I’m actually kind of amused reading “coaching hire grade” articles on big news outlets and finding that they universally pan LSU’s hire of Ed Orgeron. Sure, the way LSU settled on him was flawed and uncomfortable at best. And I don’t disagree that AD Joe Alleva should probably step down in the next year or two for the way he’s handled the football program over the last year and a half. But I do think Ed O is a pretty good hire for LSU, all things given. His players love him, and in terms of character, there isn’t a better fit for LSU if not only because his strong cajun accent. I firmly believe that Ed O is going to establish a strong staff, and the hires of OC Matt Canada and DC Dave Aranda should both be highly praised. With some changes to the offense, LSU is a top ten team; with the right coaching, they could definitely get there. I do hear the concerns about Ed O’s time at Ole Miss, along with complaints that he probably isn’t the best guy to turn around LSU’s anemic offense. But I think he’s learned so much over the last ten years and see more success at LSU than he had at Ole Miss. Yes, Jimbo Fisher and Tom Herman absolutely would’ve been splashier hires, but promoting Coach O is still a win in my books.

BAYLOR: Matt Rhule, Temple Head Coach (GRADE: B)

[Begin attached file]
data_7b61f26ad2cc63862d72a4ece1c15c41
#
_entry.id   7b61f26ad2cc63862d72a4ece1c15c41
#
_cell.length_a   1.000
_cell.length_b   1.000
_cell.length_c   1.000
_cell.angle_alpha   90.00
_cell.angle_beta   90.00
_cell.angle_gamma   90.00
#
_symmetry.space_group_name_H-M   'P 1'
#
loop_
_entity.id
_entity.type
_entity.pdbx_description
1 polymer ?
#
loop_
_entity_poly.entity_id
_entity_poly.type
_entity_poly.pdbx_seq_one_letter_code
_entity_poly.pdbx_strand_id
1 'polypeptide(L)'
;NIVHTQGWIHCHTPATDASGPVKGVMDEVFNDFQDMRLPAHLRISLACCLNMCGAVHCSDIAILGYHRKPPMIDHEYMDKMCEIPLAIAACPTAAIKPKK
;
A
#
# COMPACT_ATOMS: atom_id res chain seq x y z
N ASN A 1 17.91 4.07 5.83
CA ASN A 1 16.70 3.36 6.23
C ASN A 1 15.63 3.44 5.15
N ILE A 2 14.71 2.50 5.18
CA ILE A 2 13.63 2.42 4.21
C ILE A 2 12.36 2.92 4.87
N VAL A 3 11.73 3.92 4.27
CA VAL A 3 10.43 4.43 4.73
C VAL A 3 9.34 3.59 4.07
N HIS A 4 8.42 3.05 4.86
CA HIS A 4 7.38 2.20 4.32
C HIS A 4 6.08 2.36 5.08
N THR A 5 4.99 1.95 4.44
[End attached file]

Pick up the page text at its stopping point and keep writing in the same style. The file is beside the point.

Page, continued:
Matt Rhule is a very good ball coach. He’s highly regarded in the industry, and he’s exceeded expectations at Temple, which can be a very difficult place to win consistently. With that said, this hire was something of a head scratcher to many football analysts. Rhule is entering a very difficult situation at Baylor, a place where many boosters are resentful over the Art Briles debacle. And it’s important to note that Rhule has ZERO ties to the state of Texas, which will make recruiting a lot harder. At time of his hire, Baylor had one commit in their 2017 recruiting class, so Rhule still has a lot of catching up to do on that end. Looking at the bigger picture though, he’s helped by the fact that AD Mack Rhoades gave him a 7-year deal. And winning at Baylor is a lot more possible now than it was ten years ago when Briles first became head coach. So, I think there’s two directions this hire could go: one scenario is Rhule has success and ends up leaving for a bigger job, and the other, and the other is that Rhule can’t rebuild Baylor to where it used to be, and gets fired in four to five years.

INDIANA: Tom Allen, Indiana Defensive Coordinator (GRADE B-)